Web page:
This business owner has found a way to transport customers to New York backstreets in a single bite.
New Yorker and chief “Dough Raiser” Michael Shafran knows his bagels from his buns and it’s this less-than-subtle difference that is helping this Brooklyn-born flour thrower to build a doughy empire. “If it ain’t boiled, it ain’t a bagel,” he shouts.
Brooklyn Boy Bagels, a café come bakery concept, was born out of Shafran’s frustration of being unable to buy a “real bagel” in Australia, which in turn put him on a path to create the solution to his own problem. “It had nothing to do about really wanting to start a business,” he explains, “I just wanted to see if anyone else cared besides me, what real traditional boiled bagels were like.”
At the opening of his first popup store in Darlinghurst, Shafran was surprised to be met with queues down the block which lead him to realise that there may be more interest in his New Yorker bakery concept than he originally thought.
“What we make here at Brooklyn Boy Bagels
sometimes surprises people.”
In its short lifetime, Brooklyn Boy Bagels has outgrown many of its homes, each space leapfrogging in size and ambition. From its modest first step as a Darlinghurst popup, it moved quickly to a co-catering space in a kosher kitchen in Bondi and then onto the farmer’s markets spanning from Western Sydney to the Central Coast. Shafran took a tiny 90-square metre bakery in Matraville in Sydney’s inner West before finally finding a worthy home in Marrickville, a space that now boasts a much larger footprint, a production bakery and café all in one.
“What we make here at Brooklyn Boy Bagels sometimes surprises people,” says Shafran, who has expanded his menu into other crusted corners, from artisan sourdough and rye, maple bacon doughnuts and bagel chips, to jalapeno and smoked salmon cream cheese creations. “What we’re trying to do… is transport people back to New York in a single bite,” he laughs.
As such, Shafran understands the power of community and has helped to build a brand through strategic partnerships with like-minded brands. One of the first Brooklyn Boy Bagel collaborations was with cult butter brand Pepe Saya. Shafran recalls visiting the butter factory in which Pierre himself made a special zaatar butter, that looked like an egg, which was then served at the Brooklyn Boy Bagels popup. Pierre “even came behind the counter and he was actually slinging bagels with me.”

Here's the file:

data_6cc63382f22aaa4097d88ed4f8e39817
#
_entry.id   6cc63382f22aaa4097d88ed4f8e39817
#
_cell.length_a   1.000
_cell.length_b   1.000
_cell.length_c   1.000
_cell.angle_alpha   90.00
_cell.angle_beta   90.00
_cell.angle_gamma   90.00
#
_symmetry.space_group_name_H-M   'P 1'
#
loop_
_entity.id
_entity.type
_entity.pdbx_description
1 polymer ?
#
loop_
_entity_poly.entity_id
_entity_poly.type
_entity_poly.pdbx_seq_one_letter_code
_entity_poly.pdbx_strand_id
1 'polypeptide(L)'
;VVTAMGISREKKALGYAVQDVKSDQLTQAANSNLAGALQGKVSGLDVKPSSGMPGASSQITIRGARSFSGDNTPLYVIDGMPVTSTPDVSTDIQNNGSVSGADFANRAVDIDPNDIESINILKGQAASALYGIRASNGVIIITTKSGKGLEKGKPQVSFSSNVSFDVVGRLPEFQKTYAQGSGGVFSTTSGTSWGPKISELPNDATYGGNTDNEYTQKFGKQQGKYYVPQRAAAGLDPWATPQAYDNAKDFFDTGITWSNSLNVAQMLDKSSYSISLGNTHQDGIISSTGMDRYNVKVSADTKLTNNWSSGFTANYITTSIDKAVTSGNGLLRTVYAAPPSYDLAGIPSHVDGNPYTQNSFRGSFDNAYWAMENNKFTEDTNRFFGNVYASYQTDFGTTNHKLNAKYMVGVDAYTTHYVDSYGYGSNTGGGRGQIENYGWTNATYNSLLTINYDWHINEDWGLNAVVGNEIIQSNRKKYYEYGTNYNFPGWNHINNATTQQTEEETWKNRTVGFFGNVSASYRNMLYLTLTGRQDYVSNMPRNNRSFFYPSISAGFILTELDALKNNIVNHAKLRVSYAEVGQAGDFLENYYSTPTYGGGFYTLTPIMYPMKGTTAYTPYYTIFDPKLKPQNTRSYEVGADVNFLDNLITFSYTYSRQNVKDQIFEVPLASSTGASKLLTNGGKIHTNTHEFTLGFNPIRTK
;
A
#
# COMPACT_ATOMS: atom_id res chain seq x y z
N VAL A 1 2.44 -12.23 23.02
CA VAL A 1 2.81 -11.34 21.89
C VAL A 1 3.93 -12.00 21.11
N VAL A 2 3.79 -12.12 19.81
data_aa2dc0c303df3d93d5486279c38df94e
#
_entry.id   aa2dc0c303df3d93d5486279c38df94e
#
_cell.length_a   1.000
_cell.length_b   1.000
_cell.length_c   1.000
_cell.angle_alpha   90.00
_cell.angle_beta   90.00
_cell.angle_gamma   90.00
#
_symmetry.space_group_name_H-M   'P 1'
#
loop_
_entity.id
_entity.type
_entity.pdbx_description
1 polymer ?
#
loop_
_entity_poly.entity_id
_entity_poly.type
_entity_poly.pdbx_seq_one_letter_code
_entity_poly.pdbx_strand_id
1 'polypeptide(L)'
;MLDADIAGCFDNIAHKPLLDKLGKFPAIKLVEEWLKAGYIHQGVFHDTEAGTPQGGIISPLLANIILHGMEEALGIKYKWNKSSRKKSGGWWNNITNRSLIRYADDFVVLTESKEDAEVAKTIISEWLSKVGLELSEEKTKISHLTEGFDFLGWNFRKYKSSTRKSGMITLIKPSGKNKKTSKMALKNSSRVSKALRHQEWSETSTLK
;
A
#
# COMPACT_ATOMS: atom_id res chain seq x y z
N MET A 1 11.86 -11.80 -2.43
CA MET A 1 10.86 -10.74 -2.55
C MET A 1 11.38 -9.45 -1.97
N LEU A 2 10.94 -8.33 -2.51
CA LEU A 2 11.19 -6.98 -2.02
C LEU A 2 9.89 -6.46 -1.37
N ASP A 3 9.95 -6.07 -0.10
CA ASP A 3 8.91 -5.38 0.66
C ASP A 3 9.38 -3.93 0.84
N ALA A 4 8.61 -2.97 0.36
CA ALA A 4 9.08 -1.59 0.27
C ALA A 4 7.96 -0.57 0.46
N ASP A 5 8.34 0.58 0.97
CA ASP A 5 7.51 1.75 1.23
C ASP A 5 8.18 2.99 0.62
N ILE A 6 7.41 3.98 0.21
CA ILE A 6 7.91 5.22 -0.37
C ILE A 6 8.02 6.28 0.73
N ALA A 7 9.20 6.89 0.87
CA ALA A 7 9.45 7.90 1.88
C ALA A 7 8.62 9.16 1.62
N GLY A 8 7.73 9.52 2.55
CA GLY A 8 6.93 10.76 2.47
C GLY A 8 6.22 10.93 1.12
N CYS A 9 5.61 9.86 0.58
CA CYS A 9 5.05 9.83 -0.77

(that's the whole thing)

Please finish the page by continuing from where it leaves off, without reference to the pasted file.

Fast forward to 2022 and Brooklyn Boys Bagels latest collaboration involves Akasha Brewery in Five Dock. The brewery is making a blueberry bagel beer and Shafran in return is making a beer flavoured bagel out of their dark stout. “A bagel is made with wheat and malt and beer is made with wheat and malt. So, they seem like a match made in heaven” laughs Shafran. Along with his bombastic charisma and red Billy Joel-esque red onesie, it’s this kind of Willy Wonker experimentation that sets Brooklyn Boy Bagel apart.
“It’s fun for me to really stay on top of technology and use all these emerging technologies to run our business better.”
Shafran wasn’t always a bagel maker. In fact, it was from a career in food journalism and computers that his business was born and a combination that continues to play an important role in running Brooklyn Boy Bagels today. He admits that his love of platforms sometimes drives his staff crazy. Shafran does it all from Shopify to drive online sales, to Mailchimp for email marketing, Facebook, Instagram and more recently TikTok in which customers can now order products straight from videos.
Platforms such as Uber Eats have also added value in reaching new customers. Particularly on those rainy days when people are ordering from the comfort of their home. “It’s fun for me to really stay on top of technology and use all these emerging technologies to run our business better.”
Shafran is constantly considering ways in which he can grow the business and innovate his products. His goal is to reach more customers and open more bagel shops around Australia, expanding Brooklyn Boy Bagels without losing that beautiful artisan feel.
“I’m a journalist before I was a baker. I’m a New Yorker. And I think… those things are all about truth and authenticity. And that’s really where I want to keep going with the business. Even as we grow our aspirations for what we’re doing here.”Back to Posts